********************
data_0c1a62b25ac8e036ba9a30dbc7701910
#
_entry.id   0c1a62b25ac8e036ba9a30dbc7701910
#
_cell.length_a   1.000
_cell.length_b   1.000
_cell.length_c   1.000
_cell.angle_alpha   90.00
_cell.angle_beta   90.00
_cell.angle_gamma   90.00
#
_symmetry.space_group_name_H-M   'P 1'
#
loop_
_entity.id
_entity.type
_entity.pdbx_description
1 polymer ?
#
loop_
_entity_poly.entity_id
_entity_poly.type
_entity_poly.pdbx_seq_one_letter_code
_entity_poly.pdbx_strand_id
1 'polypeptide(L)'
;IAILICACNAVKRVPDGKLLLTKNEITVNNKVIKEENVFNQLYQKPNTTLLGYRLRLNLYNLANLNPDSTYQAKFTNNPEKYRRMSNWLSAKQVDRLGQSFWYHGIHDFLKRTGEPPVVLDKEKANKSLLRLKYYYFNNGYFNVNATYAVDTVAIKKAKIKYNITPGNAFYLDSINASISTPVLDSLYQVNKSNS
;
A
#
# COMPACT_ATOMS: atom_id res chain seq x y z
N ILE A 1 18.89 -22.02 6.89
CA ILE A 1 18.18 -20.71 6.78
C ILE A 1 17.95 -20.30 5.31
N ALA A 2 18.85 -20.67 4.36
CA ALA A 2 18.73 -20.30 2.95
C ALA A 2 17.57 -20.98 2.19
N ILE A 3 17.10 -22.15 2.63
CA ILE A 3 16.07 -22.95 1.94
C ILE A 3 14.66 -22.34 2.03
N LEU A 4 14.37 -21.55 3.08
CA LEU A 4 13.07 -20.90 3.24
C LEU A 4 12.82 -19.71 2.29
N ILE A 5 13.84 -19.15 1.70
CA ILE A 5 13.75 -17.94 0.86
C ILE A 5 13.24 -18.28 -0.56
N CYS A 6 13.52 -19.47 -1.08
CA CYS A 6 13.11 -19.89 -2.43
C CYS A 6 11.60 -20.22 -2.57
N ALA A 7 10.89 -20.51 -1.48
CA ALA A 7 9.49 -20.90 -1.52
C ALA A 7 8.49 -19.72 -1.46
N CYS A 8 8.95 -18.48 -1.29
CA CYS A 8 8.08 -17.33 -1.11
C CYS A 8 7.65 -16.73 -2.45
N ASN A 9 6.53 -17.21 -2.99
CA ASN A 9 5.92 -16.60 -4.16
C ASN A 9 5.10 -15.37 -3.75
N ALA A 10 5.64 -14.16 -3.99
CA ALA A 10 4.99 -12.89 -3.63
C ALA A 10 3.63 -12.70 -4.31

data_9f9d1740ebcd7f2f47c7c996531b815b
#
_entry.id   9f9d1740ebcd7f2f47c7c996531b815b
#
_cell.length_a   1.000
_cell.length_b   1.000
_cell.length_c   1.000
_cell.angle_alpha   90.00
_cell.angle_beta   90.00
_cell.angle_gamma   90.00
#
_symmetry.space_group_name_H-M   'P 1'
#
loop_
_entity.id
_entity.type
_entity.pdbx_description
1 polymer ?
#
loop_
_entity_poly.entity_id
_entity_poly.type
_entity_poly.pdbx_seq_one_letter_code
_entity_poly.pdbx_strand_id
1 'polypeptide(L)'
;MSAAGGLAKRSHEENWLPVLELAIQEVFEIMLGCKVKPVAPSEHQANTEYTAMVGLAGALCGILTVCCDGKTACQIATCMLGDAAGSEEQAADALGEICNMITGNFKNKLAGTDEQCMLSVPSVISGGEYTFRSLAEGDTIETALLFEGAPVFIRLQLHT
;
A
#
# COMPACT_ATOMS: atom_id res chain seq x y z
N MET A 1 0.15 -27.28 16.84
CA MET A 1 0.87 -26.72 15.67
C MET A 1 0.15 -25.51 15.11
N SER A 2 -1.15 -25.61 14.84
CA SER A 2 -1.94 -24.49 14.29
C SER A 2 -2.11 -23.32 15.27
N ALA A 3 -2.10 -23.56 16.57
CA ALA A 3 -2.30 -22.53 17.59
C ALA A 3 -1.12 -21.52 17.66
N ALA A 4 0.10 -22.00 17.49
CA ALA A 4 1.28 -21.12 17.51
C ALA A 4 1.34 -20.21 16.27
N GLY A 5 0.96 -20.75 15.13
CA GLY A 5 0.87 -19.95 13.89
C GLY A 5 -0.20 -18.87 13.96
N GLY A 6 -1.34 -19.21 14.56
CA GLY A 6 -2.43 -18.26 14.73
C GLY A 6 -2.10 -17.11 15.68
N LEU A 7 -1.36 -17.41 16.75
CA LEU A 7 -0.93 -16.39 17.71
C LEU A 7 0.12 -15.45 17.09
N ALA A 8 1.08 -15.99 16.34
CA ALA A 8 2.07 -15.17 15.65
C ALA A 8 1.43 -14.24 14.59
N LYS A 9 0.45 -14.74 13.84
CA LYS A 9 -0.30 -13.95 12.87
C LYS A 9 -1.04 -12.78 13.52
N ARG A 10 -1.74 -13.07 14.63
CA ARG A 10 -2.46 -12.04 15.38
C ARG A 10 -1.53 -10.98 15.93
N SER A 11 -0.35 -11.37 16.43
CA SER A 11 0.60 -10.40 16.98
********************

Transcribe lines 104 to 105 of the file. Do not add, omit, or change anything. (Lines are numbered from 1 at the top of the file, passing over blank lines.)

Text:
CA GLY A 5 0.87 -19.95 13.89
C GLY A 5 -0.20 -18.87 13.96